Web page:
An Upside Down View of Cholesterol's Condensing Effect: Does Surface Occupancy Play a Role?

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Janout V., Turkyilmaz S., Wang M., Wang Y., Manaka Y., Regen S. L.

LANGMUIR, vol.26, no.8, pp.5316-5318, 2010 (SCI-Expanded) identifier identifier identifier

  • Publication Type: Article / Article
  • Volume: 26 Issue: 8
  • Publication Date: 2010
  • Doi Number: 10.1021/la100878s
  • Journal Name: LANGMUIR
  • Journal Indexes: Science Citation Index Expanded (SCI-EXPANDED), Scopus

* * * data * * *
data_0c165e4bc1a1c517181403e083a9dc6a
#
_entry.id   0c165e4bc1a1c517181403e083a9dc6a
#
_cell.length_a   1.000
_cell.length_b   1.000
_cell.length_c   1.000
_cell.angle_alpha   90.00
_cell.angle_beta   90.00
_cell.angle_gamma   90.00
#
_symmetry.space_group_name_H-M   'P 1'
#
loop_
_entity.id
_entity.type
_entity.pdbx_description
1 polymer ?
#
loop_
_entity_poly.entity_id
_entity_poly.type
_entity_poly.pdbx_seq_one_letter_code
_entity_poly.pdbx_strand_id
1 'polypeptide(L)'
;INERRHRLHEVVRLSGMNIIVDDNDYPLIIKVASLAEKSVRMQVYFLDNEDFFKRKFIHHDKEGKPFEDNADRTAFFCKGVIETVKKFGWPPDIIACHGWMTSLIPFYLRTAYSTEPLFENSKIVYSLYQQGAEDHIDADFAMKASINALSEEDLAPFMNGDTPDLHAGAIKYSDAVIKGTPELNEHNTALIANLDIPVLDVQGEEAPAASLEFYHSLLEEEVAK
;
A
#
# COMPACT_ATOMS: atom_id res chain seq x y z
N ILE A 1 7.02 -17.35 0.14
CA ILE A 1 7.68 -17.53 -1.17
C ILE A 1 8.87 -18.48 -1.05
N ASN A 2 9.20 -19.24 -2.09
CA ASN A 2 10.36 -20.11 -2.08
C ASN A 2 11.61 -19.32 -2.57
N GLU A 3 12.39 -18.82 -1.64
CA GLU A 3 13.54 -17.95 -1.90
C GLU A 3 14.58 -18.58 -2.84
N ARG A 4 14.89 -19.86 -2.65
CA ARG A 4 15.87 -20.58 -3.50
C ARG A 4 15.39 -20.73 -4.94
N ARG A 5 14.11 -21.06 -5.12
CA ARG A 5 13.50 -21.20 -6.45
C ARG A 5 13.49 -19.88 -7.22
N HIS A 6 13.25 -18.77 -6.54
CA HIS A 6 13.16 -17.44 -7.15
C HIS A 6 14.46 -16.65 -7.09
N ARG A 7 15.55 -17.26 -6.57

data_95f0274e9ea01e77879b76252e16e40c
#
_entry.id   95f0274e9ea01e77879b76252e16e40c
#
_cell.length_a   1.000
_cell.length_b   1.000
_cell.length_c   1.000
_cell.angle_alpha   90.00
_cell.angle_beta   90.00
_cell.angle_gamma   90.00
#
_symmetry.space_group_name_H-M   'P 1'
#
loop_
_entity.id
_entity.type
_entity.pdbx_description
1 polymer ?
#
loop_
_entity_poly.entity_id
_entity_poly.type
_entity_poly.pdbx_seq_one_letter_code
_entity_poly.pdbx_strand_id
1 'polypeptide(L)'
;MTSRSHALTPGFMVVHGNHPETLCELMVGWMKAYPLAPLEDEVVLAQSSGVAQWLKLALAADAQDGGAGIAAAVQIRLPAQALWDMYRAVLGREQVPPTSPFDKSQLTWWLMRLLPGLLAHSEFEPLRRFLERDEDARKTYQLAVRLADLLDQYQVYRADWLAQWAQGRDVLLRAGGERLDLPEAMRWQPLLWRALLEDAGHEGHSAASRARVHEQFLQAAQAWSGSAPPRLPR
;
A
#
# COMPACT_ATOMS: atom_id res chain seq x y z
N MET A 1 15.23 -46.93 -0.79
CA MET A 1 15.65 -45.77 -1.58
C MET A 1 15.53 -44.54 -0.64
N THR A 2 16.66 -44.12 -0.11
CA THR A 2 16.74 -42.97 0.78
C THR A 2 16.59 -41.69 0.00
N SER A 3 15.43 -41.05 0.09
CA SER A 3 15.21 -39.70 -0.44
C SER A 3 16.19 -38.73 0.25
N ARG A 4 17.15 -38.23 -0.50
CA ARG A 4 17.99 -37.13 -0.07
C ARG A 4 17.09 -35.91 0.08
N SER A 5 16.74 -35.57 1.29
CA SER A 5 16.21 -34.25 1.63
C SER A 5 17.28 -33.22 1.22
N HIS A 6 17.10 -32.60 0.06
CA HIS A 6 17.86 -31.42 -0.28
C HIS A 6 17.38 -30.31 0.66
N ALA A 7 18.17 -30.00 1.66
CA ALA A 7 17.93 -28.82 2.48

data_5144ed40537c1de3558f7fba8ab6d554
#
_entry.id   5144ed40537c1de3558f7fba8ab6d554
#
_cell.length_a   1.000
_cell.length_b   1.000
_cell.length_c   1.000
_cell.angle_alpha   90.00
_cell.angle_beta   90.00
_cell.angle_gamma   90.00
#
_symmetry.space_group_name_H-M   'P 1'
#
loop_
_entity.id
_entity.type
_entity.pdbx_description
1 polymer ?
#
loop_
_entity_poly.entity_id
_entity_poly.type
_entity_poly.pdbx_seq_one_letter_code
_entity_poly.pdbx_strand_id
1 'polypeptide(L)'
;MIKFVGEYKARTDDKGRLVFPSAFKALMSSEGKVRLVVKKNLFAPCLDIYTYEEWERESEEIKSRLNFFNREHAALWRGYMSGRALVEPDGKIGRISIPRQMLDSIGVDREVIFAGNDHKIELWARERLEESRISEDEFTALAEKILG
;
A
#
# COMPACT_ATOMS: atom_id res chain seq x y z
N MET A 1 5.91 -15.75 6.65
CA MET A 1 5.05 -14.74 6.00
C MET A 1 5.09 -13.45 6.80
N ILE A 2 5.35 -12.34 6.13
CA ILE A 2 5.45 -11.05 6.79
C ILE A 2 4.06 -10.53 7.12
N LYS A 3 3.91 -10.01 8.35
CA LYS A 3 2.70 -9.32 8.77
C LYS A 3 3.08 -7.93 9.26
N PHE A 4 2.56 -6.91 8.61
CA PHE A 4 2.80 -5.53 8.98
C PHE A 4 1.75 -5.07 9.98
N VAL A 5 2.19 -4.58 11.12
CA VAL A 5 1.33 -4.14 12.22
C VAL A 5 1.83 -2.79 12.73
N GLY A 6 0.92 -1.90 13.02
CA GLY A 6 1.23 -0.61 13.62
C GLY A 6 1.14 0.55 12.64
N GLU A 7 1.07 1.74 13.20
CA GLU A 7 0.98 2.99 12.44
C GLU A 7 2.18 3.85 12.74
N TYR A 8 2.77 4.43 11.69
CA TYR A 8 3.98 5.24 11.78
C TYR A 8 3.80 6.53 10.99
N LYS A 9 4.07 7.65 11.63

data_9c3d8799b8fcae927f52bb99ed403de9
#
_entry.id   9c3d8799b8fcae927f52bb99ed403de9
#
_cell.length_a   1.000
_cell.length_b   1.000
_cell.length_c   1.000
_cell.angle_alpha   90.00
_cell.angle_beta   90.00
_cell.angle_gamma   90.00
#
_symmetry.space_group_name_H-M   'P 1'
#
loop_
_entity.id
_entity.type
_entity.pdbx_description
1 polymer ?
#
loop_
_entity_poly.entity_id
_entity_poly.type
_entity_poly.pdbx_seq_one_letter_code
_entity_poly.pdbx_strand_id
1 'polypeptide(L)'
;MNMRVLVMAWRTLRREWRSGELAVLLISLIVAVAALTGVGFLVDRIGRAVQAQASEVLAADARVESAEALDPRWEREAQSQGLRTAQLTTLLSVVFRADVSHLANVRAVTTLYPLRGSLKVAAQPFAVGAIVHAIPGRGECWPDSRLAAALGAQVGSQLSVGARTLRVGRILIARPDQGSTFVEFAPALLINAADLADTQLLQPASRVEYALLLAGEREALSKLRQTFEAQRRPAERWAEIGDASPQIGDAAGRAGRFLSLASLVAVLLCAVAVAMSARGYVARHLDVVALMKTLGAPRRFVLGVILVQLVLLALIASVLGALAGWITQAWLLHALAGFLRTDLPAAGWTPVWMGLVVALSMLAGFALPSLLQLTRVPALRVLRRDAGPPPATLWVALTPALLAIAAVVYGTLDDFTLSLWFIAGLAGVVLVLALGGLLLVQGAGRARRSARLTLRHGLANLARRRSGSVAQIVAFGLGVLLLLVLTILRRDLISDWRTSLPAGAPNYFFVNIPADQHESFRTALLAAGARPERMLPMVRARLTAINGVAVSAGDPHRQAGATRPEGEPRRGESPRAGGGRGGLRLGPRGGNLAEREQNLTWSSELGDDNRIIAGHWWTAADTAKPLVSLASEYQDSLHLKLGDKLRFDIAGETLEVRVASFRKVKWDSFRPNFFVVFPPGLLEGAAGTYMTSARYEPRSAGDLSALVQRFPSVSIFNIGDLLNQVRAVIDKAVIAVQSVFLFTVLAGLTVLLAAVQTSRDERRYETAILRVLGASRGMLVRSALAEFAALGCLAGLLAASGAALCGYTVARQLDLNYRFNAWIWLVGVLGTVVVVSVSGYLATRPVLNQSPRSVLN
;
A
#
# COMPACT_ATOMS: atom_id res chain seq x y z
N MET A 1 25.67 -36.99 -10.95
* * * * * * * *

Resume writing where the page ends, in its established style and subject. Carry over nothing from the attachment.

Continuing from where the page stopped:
• Page Numbers: pp.5316-5318
  • Middle East Technical University Affiliated: No


The condensing action or cholesterol has been compared with that of a structural isomer having its hydroxyl group located at the C-25 position (i.e., 25-OH'), that is, an isomer favoring an "upside down" orientation in lipid membranes. Surface pressure area isotherms of mixed monolayers made from 1,2-dimyristoyl-sn-glycero-3-phosphocholine (DM PC)/cholesterol and DM PC/25-OH' have established that 25-OH' has a weaker condensing effect than cholesterol. Nearest-neighbor recognition measurements in liposomes made from 1,2-dipalmitoyl-sn-glycero-3-phosphocholine (DPPC) have also shown that 25-OH' has a weaker condensing effect in the physiologically relevant fluid bilayer state. These findings provide support for surface occupancy playing a role in the condensing action of cholesterol.